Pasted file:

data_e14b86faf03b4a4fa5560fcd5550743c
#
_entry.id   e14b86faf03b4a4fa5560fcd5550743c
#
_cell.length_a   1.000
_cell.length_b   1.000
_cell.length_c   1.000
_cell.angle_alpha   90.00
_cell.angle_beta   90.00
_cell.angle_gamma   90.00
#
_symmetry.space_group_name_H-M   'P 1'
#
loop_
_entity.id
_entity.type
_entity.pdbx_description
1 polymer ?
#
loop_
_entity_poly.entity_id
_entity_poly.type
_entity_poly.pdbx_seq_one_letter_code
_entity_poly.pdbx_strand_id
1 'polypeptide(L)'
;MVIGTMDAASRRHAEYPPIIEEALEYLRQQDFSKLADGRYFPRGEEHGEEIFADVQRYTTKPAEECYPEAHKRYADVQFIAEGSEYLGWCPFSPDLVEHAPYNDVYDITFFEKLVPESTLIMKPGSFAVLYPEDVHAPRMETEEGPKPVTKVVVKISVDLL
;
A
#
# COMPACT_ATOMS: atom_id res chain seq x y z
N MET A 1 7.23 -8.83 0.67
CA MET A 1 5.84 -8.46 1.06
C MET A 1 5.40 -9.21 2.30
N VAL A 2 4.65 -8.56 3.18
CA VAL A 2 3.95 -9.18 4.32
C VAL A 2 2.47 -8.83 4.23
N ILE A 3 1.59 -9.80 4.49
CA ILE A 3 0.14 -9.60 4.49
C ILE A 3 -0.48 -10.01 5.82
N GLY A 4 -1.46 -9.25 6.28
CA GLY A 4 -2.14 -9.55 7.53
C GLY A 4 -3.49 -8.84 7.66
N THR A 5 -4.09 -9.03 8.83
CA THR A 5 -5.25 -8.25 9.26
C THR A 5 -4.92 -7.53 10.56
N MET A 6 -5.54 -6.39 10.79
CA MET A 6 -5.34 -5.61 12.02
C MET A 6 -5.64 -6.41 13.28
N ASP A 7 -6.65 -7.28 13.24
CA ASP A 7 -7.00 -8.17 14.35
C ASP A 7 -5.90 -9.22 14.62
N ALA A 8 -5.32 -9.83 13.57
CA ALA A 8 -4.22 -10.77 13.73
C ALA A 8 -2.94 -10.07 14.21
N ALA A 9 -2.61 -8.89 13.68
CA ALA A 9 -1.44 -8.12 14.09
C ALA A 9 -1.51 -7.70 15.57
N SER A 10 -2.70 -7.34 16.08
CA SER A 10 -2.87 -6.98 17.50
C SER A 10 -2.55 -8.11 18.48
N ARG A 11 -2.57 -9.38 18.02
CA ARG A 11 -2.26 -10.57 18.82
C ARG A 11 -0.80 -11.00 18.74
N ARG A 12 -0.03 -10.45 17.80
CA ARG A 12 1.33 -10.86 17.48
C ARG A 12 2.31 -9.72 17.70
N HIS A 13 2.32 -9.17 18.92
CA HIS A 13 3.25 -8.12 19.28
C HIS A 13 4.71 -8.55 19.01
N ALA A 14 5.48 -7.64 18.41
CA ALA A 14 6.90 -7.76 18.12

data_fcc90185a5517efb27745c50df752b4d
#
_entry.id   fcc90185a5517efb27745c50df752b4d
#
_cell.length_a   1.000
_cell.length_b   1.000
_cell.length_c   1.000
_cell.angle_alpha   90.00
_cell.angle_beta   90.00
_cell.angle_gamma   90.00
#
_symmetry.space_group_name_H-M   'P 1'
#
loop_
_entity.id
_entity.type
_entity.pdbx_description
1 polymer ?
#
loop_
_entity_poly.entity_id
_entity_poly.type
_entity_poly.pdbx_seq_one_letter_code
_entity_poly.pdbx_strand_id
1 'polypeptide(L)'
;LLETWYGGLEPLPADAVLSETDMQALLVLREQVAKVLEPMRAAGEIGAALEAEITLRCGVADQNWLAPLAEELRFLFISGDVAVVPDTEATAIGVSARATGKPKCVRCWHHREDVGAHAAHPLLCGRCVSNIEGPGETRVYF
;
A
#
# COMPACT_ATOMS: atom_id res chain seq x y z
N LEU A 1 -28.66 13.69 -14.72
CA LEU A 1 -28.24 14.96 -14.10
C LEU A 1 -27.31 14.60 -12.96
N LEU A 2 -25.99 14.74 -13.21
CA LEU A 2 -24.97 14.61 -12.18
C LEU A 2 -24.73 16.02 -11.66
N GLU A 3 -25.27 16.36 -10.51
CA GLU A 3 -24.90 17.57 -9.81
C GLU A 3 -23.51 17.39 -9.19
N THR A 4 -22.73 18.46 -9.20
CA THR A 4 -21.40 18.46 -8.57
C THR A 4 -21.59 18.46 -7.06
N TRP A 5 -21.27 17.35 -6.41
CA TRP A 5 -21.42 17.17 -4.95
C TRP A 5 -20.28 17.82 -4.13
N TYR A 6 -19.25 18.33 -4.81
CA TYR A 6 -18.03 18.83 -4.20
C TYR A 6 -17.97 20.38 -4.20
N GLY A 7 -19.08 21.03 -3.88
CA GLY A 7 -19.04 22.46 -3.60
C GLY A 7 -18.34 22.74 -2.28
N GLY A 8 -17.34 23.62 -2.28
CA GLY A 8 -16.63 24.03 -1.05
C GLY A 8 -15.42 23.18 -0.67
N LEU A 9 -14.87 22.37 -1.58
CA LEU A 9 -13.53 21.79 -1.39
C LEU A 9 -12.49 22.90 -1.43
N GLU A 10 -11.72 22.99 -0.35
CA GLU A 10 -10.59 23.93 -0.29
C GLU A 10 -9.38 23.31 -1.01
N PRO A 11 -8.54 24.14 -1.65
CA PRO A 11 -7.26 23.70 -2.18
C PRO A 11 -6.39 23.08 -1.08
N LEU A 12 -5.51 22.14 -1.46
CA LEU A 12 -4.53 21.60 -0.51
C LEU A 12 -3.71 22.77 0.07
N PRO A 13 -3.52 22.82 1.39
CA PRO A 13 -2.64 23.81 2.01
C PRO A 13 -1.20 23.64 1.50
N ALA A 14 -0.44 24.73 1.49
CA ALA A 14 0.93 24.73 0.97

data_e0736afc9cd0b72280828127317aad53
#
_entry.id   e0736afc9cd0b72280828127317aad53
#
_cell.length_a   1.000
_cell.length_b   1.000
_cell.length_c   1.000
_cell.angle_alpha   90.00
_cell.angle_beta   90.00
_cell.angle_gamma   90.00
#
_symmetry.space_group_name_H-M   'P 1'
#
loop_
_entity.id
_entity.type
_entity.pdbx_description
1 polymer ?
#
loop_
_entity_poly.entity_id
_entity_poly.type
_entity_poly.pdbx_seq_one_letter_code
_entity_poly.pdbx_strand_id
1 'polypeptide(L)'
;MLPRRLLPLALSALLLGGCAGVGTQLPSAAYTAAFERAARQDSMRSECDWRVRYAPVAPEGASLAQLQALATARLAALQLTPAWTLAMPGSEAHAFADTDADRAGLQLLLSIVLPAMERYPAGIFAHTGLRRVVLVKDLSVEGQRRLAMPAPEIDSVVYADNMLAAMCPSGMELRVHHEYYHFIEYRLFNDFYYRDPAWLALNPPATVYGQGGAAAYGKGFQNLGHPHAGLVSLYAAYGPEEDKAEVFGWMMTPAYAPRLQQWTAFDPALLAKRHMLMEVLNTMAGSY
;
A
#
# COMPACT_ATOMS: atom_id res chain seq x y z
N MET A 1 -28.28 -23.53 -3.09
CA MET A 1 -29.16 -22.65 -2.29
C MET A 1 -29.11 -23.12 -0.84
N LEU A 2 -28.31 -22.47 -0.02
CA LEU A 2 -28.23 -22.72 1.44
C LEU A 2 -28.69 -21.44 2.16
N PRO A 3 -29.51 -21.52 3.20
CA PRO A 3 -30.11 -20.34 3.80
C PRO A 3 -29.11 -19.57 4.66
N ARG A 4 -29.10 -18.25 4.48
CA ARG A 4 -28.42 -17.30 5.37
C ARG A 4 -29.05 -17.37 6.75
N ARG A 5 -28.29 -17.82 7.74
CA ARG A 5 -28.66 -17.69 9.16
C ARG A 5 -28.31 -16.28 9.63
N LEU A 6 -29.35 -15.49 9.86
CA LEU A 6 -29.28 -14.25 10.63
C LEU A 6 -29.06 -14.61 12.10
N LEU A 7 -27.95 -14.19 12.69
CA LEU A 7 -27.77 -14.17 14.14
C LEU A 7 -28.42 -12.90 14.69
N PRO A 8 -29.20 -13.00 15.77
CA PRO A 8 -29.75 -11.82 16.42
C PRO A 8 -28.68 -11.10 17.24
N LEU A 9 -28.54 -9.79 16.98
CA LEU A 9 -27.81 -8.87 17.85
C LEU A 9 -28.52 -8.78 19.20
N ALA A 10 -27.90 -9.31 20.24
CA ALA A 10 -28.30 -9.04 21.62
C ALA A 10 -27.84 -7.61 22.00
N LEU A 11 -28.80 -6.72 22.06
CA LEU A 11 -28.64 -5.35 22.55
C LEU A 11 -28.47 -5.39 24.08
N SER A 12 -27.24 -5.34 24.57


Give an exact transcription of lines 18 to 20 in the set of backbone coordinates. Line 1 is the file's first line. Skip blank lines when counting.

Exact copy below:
1 polymer ?
#
loop_